On the day that members of the Los Angeles Rams received their Super Bowl rings in an ornate pre-game ceremony, the Arizona Cardinals made a bit of history of their own Thursday.
BetMGM and the Cardinals opened the BetMGM Sportsbook At State Farm Stadium, a two-story, 17,000-square-foot facility with a host of sports wagering amenities, a gourmet bar and grill, and a variety of large-screen TVs. The facility is the first retail sportsbook to launch at an NFL stadium, according to the team and BetMGM.
The much-ballyhooed debut comes with an asterisk. The sportsbook is located in The Great Lawn, a sprawling tailgating and entertainment area with eight acres of manicured green space and a stage for pregame concerts. The Great Lawn is a separate, detached area from the physical stadium, with the closest entrance located about 0.3 miles away. The lawn is even considered to be a non-ticketed area.
When the Cardinals host the Chiefs Sunday in the team’s home opener, the sportsbook is scheduled to open its doors at 7 a.m. local time and remain open through the completion of the game. The facility will close for the night at 11 p.m., an MGM spokesman said, long after the completion of the Bucs-Cowboys Sunday night game.
The opening of the BetMGM brick-and-mortar book comes several weeks after the Maryland State Lottery & Gaming Control Commission awarded a sports wagering license to the Washington Commanders. While the Commanders are expected to eventually open a retail sportsbook inside FedEx Field, a team spokesman did not provide Sports Handle a timeline for whether such a facility will be completed before season’s end.
NFL policy prohibits in-stadium sportsbook facilities from remaining open on game days. When the Commanders applied for a Maryland sports betting license last month, the franchise knew of the game-day stipulation but planned to move forward with the license application regardless of the policy, ESPN reported.
The NFL is the first major U.S. professional sports league to institute such a policy.
On the one hand, the policy allows a sportsbook operator to accept live, game day wagers on the property of a stadium if the sports betting facility is detached from the stadium itself. On the other, the policy requires a team to close the brick-and-mortar sportsbook on the day of an NFL contest if the sports betting facility is physically located within the confines of the venue.
Nevertheless, in-stadium sportsbooks will serve as another customer acquisition tool for operators in the intense battle to attract new sports bettors, without spending large sums of cash on acquisition costs. As the season begins, operators are searching for creative ways to bolster account sign ups while reining in marketing expenses. Last month, MGM Resorts CEO Bill Hornbuckle noted that more than 43% of MGM Rewards sign ups in the second quarter came from BetMGM directly.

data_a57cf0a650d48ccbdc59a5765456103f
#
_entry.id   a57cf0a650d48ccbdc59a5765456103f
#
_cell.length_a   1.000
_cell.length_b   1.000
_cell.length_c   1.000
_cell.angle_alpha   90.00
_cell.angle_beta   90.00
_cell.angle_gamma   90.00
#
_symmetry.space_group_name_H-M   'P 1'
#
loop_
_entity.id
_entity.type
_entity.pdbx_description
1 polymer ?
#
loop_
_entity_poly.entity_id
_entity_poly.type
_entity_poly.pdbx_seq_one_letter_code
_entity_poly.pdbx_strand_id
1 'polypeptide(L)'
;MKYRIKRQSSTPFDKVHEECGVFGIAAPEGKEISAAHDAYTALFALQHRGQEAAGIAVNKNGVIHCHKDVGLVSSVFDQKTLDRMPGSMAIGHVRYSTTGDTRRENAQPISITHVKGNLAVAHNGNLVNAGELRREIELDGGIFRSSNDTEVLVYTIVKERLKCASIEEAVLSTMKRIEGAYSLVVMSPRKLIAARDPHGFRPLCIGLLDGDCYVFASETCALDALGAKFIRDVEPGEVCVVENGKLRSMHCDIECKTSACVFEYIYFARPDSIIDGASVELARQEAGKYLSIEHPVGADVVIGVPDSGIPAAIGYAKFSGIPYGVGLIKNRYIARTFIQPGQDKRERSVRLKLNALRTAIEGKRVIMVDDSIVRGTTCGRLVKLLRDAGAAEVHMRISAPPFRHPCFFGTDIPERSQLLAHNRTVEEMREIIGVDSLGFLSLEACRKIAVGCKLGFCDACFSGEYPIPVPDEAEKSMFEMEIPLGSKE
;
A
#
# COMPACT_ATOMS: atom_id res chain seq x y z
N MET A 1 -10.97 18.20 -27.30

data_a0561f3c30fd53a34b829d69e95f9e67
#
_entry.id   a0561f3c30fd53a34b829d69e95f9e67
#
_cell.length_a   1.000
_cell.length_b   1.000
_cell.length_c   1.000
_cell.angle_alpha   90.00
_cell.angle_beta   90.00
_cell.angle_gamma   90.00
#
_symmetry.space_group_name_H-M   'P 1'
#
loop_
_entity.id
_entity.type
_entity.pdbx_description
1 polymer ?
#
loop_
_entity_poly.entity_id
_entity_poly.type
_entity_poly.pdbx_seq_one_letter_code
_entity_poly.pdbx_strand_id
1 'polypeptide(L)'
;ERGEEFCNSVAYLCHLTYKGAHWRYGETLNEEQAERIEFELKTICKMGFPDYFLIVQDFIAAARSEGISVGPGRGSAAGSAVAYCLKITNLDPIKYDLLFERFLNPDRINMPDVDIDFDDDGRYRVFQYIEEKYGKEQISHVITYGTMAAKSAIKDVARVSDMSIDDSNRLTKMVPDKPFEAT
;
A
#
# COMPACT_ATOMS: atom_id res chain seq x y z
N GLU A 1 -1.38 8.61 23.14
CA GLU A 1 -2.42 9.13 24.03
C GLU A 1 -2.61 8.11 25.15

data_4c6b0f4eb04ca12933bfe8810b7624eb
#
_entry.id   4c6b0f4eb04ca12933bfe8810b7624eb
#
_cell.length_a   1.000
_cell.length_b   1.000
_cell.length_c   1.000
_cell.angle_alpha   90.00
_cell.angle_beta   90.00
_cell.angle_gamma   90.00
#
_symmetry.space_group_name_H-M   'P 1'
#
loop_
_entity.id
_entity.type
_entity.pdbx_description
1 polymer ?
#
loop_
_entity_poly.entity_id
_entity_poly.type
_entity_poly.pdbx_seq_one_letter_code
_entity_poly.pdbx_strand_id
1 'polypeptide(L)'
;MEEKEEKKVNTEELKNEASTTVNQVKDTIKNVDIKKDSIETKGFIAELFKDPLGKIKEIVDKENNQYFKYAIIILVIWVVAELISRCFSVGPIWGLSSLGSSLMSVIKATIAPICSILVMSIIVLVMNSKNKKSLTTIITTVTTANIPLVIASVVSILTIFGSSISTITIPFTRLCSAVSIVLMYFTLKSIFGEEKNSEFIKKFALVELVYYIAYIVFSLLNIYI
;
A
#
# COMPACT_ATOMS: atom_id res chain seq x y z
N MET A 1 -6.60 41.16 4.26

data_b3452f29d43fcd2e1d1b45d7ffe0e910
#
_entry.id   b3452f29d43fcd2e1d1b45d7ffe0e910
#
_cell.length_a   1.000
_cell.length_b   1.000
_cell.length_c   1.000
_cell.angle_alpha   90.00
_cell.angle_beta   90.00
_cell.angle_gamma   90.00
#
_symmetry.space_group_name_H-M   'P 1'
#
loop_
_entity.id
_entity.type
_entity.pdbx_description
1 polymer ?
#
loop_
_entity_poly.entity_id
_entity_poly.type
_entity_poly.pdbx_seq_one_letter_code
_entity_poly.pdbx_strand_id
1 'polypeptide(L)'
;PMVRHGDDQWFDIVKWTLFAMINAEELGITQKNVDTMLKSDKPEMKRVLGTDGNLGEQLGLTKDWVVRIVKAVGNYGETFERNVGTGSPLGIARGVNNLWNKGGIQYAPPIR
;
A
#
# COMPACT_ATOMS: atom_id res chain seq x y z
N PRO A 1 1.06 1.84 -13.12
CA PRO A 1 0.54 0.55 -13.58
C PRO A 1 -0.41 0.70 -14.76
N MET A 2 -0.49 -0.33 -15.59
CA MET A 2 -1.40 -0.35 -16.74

Hypothetically, let’s say the Commanders find a partner that expedites the process of constructing a retail sportsbook by Dec. 18, when the team hosts the Giants at FedEx Field.
When will the NFL require the sportsbook to shut down temporarily for the day? Will the sportsbook area need to close at 12:01 a.m. on the 18th, or will the operator be compelled to close the area at a set time several hours before kickoff? If the game kicks off at 1 p.m. ET, will the league allow the book to reopen on Sunday evening in time for the Sunday night game in prime time?
A week later, the Commanders travel to San Francisco to face the Niners on Christmas Eve. Does the policy allow the FedEx Field sportsbook to remain open on that date, since the Commanders will suit up more than 3,000 miles from their home venue? What about Monday Night Football games, the three Thanksgiving Day games, and select Saturday contests after the college football regular season concludes?
There are indications that the policy is intended to avoid in-stadium sportsbooks from being operational on days when the home team is playing in the stadium. Any details beyond the general in-stadium game day policy need to be settled between the league and applicable clubs, according to a source familiar with the policy.
Washington Commanders received initial approval to put a retail sportsbook at FedEx Field. The NFL's current policy prohibits sportsbooks inside stadiums from opening on gamedays. Source says Commanders know this stipulation and plan to move forward in compliance w/ the policy.
— David Payne Purdum (@DavidPurdum) August 11, 2022
On its face, the policy seems to have responsible gambling considerations in mind. If the NFL enacted the policy with safeguards for young children as its main objective, the league should be commended. An inquisitive 10-year-old who walks by a gaudy sportsbook with a bright facade could be enticed by the prospect of turning a $10 parlay into a payout of $10,000.